New Delhi: The Supreme Court on Thursday is set to hear the pleas, including those filed by senior journalists Sashi Kumar and N Ram, who have demanded for a through independent probe by a sitting or a retired judge into the alleged Pegasus snooping matter.
As per the cause list uploaded on the apex court website, a bench comprising Justice Surya Kant and Chief Justice N V Ramana will be hearing the three separate petitions seeking probe into the alleged snooping by government agencies on eminent politicians, citizens and scribes with the help of Israeli spyware Pegasus.
Back on July 30, the top court had stated it would hear next week the plea filed by Kumar and Ram in the matter.
Senior advocate Kapil Sibal, who will be appearing for the senior journalists, had informed the court last week that the plea needed an hearing quickly in view of its wide ramifications.
As per the plea, the alleged snooping with the help of the Pegasus Spyware represented an attempt by organisations and agencies to muzzle the exercise of free speech and expression of dissent in the country.
The above-mentioned petition also seeks a direction to the central government to disclose if it is or any of its agencies obtained licence for Pegasus spyware and had used it, either directly or indirectly, to conduct any surveillance in manner.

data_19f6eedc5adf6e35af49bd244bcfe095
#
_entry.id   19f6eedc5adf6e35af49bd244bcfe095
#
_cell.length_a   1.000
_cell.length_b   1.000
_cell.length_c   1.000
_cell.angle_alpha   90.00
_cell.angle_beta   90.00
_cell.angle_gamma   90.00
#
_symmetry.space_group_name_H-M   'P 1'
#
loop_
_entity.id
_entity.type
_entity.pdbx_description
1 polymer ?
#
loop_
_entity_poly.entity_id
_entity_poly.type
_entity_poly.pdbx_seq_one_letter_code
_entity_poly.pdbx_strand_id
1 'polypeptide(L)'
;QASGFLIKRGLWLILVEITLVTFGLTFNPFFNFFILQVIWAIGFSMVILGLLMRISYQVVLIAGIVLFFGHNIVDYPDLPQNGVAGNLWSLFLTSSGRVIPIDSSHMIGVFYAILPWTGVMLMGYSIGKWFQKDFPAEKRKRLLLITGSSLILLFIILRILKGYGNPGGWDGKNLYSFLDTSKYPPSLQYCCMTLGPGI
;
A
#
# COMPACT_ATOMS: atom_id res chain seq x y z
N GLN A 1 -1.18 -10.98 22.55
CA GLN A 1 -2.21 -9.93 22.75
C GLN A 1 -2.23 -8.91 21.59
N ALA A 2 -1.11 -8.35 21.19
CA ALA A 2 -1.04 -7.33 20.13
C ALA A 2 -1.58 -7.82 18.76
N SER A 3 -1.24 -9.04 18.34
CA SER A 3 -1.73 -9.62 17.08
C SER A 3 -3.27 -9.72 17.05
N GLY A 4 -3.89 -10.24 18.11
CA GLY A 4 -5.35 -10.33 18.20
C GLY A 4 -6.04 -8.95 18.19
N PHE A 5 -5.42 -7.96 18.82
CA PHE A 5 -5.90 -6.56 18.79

The petitioners have claimed that investigations involving several leading publications around the world have revealed that several Indians, including journalists, lawyers, ministers, opposition politicians and activists, have been identified as potential targets for surveillance using the Pegasus software.
Besides the plea filed by Ram and Kumar, two separate petitions on the issue have been filed in the apex court by advocate M L Sharma and John Brittas.
In his plea, Sharma has sought a court-monitored probe by a Special Investigation Team (SIT) into the reports of alleged snooping.
An international media consortium has reported that over 300 verified Indian mobile phone numbers were on a list of potential targets for surveillance using Israeli firm NSO’s Pegasus spyware.
The targeted surveillance using military-grade spyware is an unacceptable violation of the right to privacy which has been held to be a fundamental right under Articles 14 (equality before the law), 19 (freedom of speech and expression) and 21 (protection of life and personal liberty) by the Supreme Court, said the plea, filed by the two journalists.
The hacking of phones belonging to journalists, doctors, lawyers, activists, ministers and opposition politicians seriously compromises the effective exercise of the fundamental right to free speech and expression, it said.
Such an act has an obvious chilling effect on expression by threatening invasion into the most core and private aspects of a person’s life, it added.
According to the petition, hacking of phones using the Pegasus spyware constituted a criminal offence punishable under Sections 66 (computer related offences), 66B (punishment for dishonestly receiving stolen computer resource or communication device), 66E (punishment for violation of privacy) and 66F (punishment for cyberterrorism) of the IT Act, punishable with imprisonment and/or fine.